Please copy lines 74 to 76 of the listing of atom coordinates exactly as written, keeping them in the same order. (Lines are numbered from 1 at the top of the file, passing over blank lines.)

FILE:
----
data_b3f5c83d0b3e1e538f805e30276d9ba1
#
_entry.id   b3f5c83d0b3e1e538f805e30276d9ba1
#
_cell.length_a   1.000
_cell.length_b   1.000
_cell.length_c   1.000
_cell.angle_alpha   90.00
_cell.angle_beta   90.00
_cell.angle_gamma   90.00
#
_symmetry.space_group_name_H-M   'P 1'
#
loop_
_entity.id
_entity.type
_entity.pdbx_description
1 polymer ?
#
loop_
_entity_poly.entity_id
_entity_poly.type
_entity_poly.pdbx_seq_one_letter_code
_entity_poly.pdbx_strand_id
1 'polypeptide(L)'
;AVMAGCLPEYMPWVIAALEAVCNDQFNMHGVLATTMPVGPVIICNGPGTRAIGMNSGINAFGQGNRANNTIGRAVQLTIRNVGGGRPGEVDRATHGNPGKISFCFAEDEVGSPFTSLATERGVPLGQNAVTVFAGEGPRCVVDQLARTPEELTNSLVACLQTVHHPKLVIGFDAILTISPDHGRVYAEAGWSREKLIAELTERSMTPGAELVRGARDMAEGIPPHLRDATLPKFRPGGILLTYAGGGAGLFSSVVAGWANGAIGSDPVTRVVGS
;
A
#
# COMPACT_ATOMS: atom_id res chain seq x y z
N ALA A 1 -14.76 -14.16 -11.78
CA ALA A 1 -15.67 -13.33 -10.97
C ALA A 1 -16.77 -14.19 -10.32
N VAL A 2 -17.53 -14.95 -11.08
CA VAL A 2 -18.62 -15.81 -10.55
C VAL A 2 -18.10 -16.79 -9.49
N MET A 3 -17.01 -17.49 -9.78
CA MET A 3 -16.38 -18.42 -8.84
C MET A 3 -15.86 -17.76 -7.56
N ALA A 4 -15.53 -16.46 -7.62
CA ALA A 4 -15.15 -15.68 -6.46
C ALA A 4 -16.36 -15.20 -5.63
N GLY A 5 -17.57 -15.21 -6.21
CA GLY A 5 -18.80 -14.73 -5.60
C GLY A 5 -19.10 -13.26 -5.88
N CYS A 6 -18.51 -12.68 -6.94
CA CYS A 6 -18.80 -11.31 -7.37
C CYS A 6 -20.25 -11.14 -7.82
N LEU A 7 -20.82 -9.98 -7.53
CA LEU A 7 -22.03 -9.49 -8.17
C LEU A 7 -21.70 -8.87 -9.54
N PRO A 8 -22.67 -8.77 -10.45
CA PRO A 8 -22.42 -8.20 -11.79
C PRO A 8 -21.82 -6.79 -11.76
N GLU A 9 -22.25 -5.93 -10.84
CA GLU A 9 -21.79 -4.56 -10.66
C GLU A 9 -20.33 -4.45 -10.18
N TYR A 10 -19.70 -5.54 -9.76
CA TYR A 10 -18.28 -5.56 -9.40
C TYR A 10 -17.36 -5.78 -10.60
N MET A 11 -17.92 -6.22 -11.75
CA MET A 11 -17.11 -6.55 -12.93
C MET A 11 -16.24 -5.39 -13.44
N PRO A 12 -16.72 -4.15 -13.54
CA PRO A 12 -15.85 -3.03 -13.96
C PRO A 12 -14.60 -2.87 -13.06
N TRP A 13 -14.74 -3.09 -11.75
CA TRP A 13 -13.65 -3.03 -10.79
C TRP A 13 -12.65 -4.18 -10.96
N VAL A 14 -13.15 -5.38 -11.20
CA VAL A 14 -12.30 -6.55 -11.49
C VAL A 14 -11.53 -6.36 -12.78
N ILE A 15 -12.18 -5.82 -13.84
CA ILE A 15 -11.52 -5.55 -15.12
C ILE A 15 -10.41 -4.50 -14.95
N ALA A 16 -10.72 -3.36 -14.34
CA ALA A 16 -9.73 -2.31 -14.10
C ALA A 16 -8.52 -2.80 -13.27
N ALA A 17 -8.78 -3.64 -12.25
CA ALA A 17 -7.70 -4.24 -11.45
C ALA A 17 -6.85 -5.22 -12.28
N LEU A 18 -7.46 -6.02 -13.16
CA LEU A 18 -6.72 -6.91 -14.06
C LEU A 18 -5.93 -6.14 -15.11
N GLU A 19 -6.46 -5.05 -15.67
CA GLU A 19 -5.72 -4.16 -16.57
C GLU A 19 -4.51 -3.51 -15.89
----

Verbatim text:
CA ILE A 15 -11.52 -5.55 -15.12
C ILE A 15 -10.41 -4.50 -14.95
N ALA A 16 -10.72 -3.36 -14.34